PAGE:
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Human Cell Atlas

Immune cell characteristics mapped across multiple tissues

Published on: 12 May 2022

Experts have shed new light on the types and traits of immune cells that can be found in the human body, from early life to adulthood.

Previously underexplored immune cell populations have been the focus of a Newcastle University study, mapping across multiple tissues in development and adulthood.

The work provides new insights into how our immune system works, aiding the development of new therapies to treat immunity-related disorders.

Professor Muzlifah Haniffa

Mapping cell types

The study was part of the international Human Cell Atlas (HCA) consortium, which is aiming to map every cell type in the human body as a basis for both understanding human health and for diagnosing, monitoring, and treating disease.

An open, scientist-led consortium, HCA is a collaborative effort of researchers, institutes, and funders worldwide, with more than 2,300 members from 83 countries across the globe.

Published today in Science, researchers created an atlas of the developing human immune system across nine organs. They used spatial transcriptomics and single-cell RNA sequencing to map the exact location of specific cells within developing tissues.

The scientists were able to identify a new type of B cell, and distinctive T cells that appear in the early stages of life. The team used data from the other Human Cell Atlas study to prove that these particular immune cells are not found in adults.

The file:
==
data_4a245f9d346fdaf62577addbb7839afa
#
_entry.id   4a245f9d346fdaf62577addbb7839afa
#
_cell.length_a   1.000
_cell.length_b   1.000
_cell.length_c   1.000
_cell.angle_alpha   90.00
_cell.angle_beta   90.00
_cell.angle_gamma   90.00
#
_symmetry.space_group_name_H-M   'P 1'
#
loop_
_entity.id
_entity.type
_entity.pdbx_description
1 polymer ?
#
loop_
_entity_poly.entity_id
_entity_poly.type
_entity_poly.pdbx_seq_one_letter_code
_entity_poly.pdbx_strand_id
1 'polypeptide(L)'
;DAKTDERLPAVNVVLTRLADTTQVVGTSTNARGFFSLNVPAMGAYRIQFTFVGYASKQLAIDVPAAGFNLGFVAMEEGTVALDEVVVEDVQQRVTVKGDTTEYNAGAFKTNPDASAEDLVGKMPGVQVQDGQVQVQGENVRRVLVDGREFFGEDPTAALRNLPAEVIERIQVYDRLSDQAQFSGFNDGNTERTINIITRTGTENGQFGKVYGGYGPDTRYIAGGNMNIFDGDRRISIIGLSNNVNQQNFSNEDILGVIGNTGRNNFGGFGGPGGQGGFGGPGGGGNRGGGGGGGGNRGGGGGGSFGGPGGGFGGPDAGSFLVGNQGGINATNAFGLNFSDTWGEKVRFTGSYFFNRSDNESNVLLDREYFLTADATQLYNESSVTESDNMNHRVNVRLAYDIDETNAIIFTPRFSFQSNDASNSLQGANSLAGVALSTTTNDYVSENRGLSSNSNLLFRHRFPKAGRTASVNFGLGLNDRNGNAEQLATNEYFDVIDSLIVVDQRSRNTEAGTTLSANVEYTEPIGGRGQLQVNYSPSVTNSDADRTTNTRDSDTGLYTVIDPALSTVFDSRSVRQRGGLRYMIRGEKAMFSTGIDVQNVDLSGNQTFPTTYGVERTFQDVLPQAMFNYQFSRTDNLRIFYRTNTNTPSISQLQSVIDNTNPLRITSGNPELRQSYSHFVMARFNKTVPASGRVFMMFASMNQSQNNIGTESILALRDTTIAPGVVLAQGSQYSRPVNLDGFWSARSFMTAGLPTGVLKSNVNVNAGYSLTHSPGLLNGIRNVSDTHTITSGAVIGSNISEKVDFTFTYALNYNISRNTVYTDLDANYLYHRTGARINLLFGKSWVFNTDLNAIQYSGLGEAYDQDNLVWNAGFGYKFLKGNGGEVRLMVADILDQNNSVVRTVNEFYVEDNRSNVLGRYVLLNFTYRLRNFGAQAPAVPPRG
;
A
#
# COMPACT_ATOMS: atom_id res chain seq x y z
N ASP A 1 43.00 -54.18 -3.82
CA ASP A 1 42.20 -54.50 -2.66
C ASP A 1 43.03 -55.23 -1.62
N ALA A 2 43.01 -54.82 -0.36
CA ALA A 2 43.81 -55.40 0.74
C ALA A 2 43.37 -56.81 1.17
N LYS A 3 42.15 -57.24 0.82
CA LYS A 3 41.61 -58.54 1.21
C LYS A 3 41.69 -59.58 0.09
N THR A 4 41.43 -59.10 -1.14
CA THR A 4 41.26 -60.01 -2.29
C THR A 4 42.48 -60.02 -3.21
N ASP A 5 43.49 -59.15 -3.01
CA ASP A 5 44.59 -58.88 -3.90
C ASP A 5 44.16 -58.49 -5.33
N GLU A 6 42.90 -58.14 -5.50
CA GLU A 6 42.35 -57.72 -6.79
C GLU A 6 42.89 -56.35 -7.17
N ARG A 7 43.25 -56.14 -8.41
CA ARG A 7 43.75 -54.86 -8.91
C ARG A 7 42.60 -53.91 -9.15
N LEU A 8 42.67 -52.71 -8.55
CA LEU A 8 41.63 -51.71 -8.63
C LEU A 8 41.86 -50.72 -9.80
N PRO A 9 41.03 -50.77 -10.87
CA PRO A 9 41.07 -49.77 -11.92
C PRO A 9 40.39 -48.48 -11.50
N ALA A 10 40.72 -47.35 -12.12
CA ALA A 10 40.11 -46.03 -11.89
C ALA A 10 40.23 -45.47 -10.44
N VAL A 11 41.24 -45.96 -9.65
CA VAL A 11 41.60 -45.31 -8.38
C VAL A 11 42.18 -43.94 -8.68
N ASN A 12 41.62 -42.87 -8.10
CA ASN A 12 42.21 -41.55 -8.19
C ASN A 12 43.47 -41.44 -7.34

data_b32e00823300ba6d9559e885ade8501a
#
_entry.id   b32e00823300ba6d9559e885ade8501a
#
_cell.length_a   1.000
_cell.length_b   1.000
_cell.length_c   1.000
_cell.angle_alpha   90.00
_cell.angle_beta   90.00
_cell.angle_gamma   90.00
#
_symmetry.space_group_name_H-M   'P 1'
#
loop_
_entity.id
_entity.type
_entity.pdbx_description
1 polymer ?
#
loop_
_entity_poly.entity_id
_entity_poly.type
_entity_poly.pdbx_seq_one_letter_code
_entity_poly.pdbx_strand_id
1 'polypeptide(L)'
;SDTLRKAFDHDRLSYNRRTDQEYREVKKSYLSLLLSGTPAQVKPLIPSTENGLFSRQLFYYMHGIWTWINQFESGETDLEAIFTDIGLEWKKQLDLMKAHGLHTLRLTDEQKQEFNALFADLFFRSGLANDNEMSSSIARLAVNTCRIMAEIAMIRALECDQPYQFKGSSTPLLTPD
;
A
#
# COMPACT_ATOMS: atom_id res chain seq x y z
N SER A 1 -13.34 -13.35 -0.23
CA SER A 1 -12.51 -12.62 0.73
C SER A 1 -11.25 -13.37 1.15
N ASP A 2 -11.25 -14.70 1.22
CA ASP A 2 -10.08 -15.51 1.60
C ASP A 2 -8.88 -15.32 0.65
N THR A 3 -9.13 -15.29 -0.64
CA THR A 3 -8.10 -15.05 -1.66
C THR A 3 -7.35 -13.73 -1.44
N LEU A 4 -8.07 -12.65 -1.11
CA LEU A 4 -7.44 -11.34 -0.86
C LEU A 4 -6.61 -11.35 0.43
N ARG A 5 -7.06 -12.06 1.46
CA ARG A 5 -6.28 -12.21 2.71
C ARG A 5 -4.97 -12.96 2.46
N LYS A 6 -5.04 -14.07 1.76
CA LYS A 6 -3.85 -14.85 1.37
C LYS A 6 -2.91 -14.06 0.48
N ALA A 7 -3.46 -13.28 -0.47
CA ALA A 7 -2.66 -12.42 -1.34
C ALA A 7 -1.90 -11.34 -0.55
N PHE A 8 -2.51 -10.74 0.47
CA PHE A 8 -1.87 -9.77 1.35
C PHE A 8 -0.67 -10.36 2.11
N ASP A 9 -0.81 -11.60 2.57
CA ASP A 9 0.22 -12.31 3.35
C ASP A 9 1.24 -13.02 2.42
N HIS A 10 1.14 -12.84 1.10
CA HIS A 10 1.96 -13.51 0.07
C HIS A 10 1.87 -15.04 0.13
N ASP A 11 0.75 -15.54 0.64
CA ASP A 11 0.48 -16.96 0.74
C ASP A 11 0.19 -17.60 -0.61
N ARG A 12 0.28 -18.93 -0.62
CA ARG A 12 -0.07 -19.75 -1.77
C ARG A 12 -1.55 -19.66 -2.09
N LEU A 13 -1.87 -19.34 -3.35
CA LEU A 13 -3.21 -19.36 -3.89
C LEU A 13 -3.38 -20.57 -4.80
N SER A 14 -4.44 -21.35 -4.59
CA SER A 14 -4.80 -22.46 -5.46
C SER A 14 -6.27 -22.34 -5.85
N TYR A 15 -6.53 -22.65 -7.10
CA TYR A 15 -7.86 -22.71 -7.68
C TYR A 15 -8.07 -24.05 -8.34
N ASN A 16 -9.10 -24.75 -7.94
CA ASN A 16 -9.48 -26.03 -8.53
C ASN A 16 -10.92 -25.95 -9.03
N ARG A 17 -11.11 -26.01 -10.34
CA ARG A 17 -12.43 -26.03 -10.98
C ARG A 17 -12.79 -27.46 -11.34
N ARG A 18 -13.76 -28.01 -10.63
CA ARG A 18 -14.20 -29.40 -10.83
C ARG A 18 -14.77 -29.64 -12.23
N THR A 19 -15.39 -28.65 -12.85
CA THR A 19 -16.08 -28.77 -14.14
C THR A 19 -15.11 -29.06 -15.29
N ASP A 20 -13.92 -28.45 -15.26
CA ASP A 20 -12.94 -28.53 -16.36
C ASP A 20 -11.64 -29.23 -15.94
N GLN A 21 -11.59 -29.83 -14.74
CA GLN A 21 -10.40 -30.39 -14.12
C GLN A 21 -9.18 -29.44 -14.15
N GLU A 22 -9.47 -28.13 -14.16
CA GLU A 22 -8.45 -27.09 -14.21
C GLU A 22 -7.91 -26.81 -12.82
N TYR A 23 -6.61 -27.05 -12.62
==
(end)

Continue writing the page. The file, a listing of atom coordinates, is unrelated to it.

Professor Muzlifah Haniffa, a senior author on the study from Newcastle University and the Wellcome Sanger Institute, said: “This comprehensive atlas of human immune development reveals tissues involved in the formation of blood and immune cells, enhancing our understanding of immune disorders.

“In cooperation with the other studies it enables mapping of the immune system from development to adulthood, revealing cell types that are lost as we grow up. It also helps to inform cell engineering and regenerative medicine research.”

The wider research community can freely use the cross-tissue immune cell atlas to help interpret and inform future research.

Having a complete cell atlas could serve as a framework to identify which immune cells could be useful to activate when designing new therapeutics that focus on guiding or supporting the immune system, such as vaccination and immunotherapies, for both infectious diseases and solid tumours.

Major studies published

The paper is one of four major studies published this week, which have created comprehensive and openly available cross-tissue cell atlases.

The complementary studies shed light on health and disease, and will contribute towards a single Human Cell Atlas.

The human immune system is made up of many different types of cells that can be found throughout the body, all playing crucial roles. They not only fight off pathogens when they appear but remember them so they can be eliminated in the future.

Dr Sarah Teichmann, co-senior author on the study from Wellcome Sanger Institute, and co-founder of the Human Cell Atlas, said: “Our multi-tissue immune cell atlases are a step towards understanding how the immune system functions throughout the entire body at different stages of life and are an important contribution towards the Human Cell Atlas.

“A detailed understanding of cells through the Human Cell Atlas will help explain many aspects of human health and disease.

“In addition to creating a new resource for researchers to classify different cell types, our work will have many translational implications, including serving as a framework for developing therapies to fight immune-related diseases and managing infections.”


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